Missy Schwartz
March 06, 2009 AT 05:00 AM EST

After rubbing elbows with Brangelina at the Oscars, Slumdog Millionaire‘s Rubina Ali and Azharuddin Ismail enjoyed a hero’s homecoming in the Mumbai slums. But soon after came grim reports of their struggle to readjust to a place where sewage runs unchecked and electricity is a luxury. One story described Ismail, 10, getting slapped by his father for refusing to speak to reporters. Ali, 9, was photographed in her muddy Oscar gown, standing near heaps of refuse. In Los Angeles, ”we lived in very beautiful hotels,” she told PEOPLE magazine recently. ”I have got used to…[that] kind of life.”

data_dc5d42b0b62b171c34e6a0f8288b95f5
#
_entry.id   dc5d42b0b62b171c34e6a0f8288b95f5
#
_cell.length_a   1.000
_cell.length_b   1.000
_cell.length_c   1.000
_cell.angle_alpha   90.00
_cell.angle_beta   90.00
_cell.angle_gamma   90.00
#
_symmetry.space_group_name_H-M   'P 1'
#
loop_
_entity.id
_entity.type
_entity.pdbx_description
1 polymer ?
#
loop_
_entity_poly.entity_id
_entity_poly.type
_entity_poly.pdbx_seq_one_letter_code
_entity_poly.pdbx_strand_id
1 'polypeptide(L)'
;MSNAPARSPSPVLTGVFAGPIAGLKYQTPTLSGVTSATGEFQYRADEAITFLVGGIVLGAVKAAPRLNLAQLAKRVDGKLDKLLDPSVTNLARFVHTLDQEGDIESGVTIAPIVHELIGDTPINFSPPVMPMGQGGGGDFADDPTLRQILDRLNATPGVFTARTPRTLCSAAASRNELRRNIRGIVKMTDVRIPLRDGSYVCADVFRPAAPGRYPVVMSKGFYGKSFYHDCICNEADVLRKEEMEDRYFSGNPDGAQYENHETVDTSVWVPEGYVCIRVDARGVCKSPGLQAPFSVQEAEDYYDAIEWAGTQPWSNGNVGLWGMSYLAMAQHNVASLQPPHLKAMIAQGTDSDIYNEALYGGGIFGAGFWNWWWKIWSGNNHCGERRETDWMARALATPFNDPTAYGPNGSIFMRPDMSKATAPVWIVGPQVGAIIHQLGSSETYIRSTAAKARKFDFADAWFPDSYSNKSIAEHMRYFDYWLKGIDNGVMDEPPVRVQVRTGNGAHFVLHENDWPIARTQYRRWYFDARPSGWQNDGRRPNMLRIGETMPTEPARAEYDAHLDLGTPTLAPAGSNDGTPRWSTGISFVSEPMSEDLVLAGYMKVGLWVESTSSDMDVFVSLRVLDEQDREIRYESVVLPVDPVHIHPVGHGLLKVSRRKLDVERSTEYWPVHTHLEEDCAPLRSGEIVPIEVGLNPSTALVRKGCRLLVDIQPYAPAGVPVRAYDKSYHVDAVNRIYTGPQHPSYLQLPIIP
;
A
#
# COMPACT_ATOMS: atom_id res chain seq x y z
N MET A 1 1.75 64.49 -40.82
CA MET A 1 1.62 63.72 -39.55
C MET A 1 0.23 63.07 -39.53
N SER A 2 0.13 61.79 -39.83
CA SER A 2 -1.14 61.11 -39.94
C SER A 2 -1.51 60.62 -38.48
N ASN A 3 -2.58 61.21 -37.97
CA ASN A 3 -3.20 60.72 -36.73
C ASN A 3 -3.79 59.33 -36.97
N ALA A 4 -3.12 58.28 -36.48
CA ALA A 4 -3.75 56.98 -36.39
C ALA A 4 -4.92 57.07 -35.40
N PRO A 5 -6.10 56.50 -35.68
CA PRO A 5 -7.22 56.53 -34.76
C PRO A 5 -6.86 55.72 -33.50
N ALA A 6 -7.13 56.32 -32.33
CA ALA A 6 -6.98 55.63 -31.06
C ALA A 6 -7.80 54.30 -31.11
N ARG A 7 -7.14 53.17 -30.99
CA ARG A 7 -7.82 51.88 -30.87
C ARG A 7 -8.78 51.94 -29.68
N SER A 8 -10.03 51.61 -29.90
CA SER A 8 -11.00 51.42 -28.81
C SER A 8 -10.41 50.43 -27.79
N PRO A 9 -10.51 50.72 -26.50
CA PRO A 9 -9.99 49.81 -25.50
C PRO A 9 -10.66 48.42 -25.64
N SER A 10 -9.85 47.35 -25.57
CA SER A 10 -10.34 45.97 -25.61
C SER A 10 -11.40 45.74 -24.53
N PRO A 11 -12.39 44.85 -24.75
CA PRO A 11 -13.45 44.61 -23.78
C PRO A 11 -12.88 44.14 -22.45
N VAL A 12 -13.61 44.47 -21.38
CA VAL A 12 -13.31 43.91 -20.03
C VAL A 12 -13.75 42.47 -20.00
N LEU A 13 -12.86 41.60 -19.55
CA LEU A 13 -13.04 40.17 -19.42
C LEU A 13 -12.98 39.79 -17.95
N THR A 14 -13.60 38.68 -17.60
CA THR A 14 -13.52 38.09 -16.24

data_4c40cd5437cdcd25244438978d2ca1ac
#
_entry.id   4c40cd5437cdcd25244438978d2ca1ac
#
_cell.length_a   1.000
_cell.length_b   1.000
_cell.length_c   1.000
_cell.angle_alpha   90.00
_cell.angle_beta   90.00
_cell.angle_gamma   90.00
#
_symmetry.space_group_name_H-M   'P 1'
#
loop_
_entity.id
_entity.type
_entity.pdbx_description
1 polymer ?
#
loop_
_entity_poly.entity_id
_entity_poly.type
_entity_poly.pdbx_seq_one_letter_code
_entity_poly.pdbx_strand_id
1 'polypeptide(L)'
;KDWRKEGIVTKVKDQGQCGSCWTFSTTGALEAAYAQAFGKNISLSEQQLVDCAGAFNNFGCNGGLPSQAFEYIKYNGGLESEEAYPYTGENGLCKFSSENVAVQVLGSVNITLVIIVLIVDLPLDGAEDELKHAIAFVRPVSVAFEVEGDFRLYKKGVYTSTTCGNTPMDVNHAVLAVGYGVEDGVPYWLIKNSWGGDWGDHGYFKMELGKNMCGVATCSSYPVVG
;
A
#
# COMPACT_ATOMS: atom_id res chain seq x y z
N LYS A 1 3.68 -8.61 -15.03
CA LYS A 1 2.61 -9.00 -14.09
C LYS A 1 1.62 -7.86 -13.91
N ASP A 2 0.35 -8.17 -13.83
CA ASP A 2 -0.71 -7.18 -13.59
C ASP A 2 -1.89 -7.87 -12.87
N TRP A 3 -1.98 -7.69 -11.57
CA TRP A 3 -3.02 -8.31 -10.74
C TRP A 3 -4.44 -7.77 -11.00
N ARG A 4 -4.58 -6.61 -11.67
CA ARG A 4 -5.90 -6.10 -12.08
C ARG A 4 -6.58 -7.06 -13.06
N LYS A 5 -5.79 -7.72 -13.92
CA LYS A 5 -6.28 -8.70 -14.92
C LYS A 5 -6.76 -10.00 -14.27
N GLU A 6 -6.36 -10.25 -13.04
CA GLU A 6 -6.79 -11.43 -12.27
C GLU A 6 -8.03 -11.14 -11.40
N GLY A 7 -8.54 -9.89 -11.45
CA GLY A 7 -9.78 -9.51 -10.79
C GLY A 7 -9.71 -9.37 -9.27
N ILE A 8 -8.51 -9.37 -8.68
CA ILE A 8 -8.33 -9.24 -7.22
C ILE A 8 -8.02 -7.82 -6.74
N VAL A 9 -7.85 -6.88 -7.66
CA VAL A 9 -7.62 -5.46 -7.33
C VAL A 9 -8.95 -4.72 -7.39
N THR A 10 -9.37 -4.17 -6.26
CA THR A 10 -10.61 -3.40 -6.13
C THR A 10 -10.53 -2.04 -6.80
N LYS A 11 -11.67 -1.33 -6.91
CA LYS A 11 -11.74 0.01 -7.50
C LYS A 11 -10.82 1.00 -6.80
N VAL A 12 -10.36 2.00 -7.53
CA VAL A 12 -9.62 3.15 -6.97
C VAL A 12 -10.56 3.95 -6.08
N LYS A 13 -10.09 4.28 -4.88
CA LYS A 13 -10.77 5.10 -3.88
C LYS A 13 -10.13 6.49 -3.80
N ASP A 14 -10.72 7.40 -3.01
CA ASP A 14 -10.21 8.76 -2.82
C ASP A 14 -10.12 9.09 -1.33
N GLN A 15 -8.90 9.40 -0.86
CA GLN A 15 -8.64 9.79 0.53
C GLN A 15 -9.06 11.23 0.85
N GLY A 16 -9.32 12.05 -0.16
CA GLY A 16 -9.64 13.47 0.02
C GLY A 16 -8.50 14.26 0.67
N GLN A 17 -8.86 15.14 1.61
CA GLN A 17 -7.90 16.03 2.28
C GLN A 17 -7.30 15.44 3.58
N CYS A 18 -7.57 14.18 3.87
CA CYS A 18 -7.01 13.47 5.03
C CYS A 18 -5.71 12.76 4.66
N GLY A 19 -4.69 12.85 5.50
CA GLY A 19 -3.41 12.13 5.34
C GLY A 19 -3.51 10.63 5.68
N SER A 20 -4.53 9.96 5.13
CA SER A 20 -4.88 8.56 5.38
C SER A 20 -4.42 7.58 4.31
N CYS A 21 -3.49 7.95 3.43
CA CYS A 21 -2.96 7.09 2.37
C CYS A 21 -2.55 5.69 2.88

None of this is lost on producer Christian Colson and director Danny Boyle, who set up trust funds for the kids and paid for schooling after the film wrapped. ”We’ve had to reevaluate the challenge of: If you want to lift people out of poverty, how the hell do you do that?” Colson tells EW. According to him, the children’s parents rejected the filmmakers’ offer to move them from shacks into proper apartments, demanding cash. ”Nothing would be easier than to throw money at this,” says Colson. ”But we felt that would be irresponsible.” So he and Boyle have hired local social workers to help negotiate a solution that will relocate the families. Colson promises he won’t quit until the matter is settled. ”We are committed to this,” he says. ”We’ll still be on this in two or three years. And you can hold me to account on that.”

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